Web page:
At the most basic level, The Cage is nothing more than a 30’ x 20’ chain link enclosure with heavy rubber flooring that contains barbells, dumbbells, plates, a monolift, a bench press, and a deadlift platform. But to many, The Cage represents so much more. There are hundreds of sanctioned powerlifting meets spread across a dozen federations nationwide, but being invited to lift in the Cage—considered by many to be the “Super Bowl of Powerlifting”—is a major goal and honor for any elite powerlifter.
While the events in The Cage are exhibition only, with no officially recorded lifts, this does not deter ambitious lifters from seeking a spot on the official roster year after year. For the up and coming athlete with exceptional ability, this is their opportunity to let the powerlifting world know who they are and show what they can do. For the established athlete, putting on a one-of-a-kind show is a way to give back to the fans. In either case, the athletes try to lift as much damn weight as they possibly can, as many times as they can.
The Cage separates those on the inside from everything on the outside. These elite powerlifters, who can crush inhuman amounts of weight, just don’t look like they belong out there with the regular folks. So it’s easy to conclude that the chain link enclosure creates a kind of zoo, separating these Animals from the rest of us. We gawk at their feats of strength as if they were wild creatures. The truth is The Cage is more of a sanctuary for these lifters, not a prison. But perhaps most importantly, though there is a fence, it is merely symbolic. After all, The Cage allows fans to enter and meet the athletes. It may be a cage, but it’s one with an open door.
The game of weights is a mind game. You win when your mind overcomes matter. Matter is not just the physical body, but it’s also all of the external distractions. In The Cage, you’re surrounded on all sides by people standing and yelling, the music pumping loudly, and the MC talking in the mike. It feels like you’re in the Coliseum, preparing for battle. The circus around you is both a blessing and a curse. Even at a standard powerlifting meet, though there might be fewer people and much less noise, you still have the pressure to perform. How are you going to focus under these circumstances? How do you tune out the internal and external noise? Take a look at the Animal athletes right before their lifts. They aren’t looking at the audience; they aren’t posing and taking selfies. They are laser focused on getting down to business.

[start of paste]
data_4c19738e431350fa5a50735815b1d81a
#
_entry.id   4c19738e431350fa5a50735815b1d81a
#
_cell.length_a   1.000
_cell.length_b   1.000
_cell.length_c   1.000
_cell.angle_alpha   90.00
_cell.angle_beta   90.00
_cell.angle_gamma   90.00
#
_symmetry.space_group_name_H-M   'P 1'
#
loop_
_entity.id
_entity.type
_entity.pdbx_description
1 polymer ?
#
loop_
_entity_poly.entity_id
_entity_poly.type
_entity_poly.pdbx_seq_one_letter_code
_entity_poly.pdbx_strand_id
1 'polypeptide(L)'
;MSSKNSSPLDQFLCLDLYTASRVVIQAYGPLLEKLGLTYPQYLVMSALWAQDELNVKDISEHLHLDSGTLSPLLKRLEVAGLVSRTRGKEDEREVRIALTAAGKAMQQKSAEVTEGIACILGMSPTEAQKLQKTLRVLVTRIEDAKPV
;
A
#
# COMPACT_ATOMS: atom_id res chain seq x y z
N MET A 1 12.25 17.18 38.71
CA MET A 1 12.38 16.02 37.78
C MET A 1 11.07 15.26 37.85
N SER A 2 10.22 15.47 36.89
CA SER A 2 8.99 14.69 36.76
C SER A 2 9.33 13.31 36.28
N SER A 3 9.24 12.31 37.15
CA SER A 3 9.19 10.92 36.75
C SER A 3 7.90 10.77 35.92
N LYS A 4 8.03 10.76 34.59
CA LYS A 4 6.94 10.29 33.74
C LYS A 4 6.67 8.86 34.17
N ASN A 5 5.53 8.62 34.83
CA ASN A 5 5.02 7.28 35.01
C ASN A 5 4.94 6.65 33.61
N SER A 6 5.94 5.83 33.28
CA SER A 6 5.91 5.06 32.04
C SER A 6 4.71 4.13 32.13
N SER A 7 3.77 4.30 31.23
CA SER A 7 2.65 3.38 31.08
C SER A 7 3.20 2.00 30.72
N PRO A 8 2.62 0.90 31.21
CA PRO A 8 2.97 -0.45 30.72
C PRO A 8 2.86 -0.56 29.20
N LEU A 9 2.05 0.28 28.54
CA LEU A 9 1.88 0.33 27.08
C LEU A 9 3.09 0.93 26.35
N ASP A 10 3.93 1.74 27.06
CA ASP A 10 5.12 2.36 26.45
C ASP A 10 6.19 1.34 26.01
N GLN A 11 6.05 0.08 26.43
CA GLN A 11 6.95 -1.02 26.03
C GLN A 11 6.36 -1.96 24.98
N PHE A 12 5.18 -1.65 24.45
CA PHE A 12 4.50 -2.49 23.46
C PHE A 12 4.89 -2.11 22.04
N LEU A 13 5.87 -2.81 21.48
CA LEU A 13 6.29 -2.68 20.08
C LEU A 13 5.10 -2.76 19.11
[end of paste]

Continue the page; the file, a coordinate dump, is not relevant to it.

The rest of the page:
Pete Rubish, arguably one of the best young powerlifters in the world today, used to hype himself up for his lifts with anger. He would stir up a hornet’s nest of emotion to get going. That wasn’t sustainable, so he now uses calm to block everything out except the weight. It’s as if there is nothing around him. Being calm and focused helps when plans change. Pete had originally planned to deadlift 660 lb for 15 reps without a belt, but as the Arnold drew closer, he decided to increase the challenge to 735 lb for 10 reps.
Then, as if by fate, on the Friday before his event, Mikhail Koklyaev from Russia entered the scene and challenged Pete in The Cage. No one has ever come close to Koklyaev’s achievement of pulling 800 lb for 9 reps with dead stops. Although he is a dominant force in strong man, powerlifting, and Olympic lifting, he was coming off of a tricep tear and surgery. Pete knew this was a great opportunity for him to keep up with a legend and all he had to do was push himself harder than ever. Piece of cake.
During his event and much to his disappointment, Pete didn’t make it to 10 reps. On his eighth and final rep, as he knelt on the ground, he knew that it was the last one. He had given it his all and there was nothing left in the tank. He wanted to go to absolute failure so that there would be no second guessing, no wondering if he could have gone one more. It didn’t matter that he was in The Cage. He would have approached his lift the same way in his old basement.
See, Pete knows one important fact, something that separates elite lifters from weekend warriors. Every single time you put everything you have in the lift, you’ve earned the weight you get to lift the following week. When the going gets tough, you focus on one thing at a time. This is Pete’s mentality. He looks at every single lift as an opportunity for the future. It’s the same way he looks at meets too. He focuses on them one at a time, simply seeing only what’s in front of him and always trying to achieve an overall PR. Lifting is his passion so it’s not difficult for him to find motivation to be in the gym and train 5 days a week. There’s nothing else he’d rather be doing.
With this kind of mindset, know this—you don’t have to fly out to Columbus and stand in The Cage to experience this kind of intensity. You can bring the idea of The Cage with you wherever you are and whatever you’re doing. At your local gym, shut out the TVs and the idle conversations. If you’re in your basement, resist the pull of your phone, chores, or the demands of family members. Visualize The Cage in your mind and ignore the many thoughts that prevent you from focusing. These thoughts will sabotage you with doubt and weakness, telling you that you’re tired and you’ve done enough, or that someone else is better than you. We all have areas in our lives that could use motivation and focus. Push out the distractions. Learn to “cage” your inner Animal and work like nothing else exists.